President Donald Trump and I both saw the devastation of the fire on our recent trips to California: piles of rubble recognizable as houses only by their chimneys and charred appliances, and vehicles melted to the pavement in pools of molten aluminum. We also saw the heroism of firefighters, first responders and volunteers working together to battle the blaze and help the community.
California is a tinderbox. The ongoing drought, warm temperatures, insect infestations, poor forest management, continued residential and commercial expansion in the wildland-urban interface and other factors have made the western United States more prone to fire. The strong winds in California can rapidly turn a routine brush fire into a deadly blowtorch and send a storm of embers ahead of the flames.
To make matters worse, large swaths of our most fire-prone forests are inaccessible via firetruck, as was documented in the Camp Fire. This is just one of many obstacles that make it extremely difficult to stamp out fires before they reach a catastrophic size or intensity.
There are three benefits to active management.
First, it is better for the environment to manage the forests. As San Franciscans who live more than 160 miles away from the Camp Fire know, the resulting smoke and emissions negatively affect air quality. Catastrophic fires also damage watersheds, scorch and sterilize land, and increase the likelihood of floods and mudslides in the rainy season after fires.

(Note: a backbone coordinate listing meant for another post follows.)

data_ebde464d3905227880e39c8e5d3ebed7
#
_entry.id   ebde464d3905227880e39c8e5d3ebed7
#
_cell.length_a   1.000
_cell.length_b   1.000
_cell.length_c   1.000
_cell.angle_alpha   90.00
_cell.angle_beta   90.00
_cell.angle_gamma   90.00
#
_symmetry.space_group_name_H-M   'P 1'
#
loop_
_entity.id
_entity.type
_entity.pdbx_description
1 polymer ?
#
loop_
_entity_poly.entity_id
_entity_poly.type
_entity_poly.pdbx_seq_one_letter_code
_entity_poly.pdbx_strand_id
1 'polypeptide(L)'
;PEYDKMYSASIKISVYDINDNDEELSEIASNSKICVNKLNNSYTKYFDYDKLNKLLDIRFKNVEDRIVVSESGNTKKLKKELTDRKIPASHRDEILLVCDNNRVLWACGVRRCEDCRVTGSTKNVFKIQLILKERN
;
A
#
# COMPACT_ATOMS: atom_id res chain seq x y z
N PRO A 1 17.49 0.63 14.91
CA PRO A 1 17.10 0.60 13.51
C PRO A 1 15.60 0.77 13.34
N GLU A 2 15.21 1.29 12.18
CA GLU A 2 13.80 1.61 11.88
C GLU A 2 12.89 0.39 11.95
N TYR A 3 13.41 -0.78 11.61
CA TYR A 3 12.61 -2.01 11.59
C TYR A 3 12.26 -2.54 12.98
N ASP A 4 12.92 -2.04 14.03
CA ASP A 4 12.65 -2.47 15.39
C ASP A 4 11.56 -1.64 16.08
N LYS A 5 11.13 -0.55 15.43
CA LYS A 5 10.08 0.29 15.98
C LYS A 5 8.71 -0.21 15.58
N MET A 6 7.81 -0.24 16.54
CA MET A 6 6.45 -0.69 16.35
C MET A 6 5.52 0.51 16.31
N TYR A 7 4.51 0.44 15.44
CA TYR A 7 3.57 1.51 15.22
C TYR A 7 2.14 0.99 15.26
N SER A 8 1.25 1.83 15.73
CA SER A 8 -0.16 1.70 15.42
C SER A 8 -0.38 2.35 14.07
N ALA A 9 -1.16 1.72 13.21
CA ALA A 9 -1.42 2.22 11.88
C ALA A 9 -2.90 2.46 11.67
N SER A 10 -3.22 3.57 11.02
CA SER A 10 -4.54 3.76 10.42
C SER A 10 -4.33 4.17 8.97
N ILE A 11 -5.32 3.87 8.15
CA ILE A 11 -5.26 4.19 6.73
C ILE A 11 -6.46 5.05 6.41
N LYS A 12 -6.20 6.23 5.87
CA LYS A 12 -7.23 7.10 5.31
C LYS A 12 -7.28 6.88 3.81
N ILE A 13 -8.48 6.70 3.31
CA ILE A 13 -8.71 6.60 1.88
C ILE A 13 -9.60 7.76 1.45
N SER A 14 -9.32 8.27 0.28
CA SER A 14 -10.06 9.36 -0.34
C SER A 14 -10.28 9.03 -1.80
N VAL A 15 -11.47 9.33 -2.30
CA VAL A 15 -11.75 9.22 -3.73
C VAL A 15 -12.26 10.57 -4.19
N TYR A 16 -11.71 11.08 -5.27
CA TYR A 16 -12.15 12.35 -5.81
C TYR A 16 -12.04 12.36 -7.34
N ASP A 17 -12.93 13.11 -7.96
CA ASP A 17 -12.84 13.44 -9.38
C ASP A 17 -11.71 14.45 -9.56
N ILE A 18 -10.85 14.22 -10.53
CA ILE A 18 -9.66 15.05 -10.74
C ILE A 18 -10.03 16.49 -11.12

Second, active management is also good for the economy. Logs typically come out of the forest in one of two ways: they are either harvested as timber to sustainably improve the health and resiliency of the forest (while creating jobs), or they are burned to the ground. Jobs matter, and the timber industry has long been a cornerstone of rural economies. Fortunately, these economic benefits go hand in hand with our goal of healthy forests.
I’ve visited too many fire camps, grieved with too many victims and spoken with too many experts to know that our communities and loved ones deserve to be better protected. We owe it to the firefighters and neighbors we have lost to work harder to improve the health of our forests.
Every year we watch our forests burn, and every year there is a call for action. Yet, nothing gets done. Now Congress has the opportunity to pass good policy that saves forests and lives by including House-passed proposals for forest management in the Farm Bill.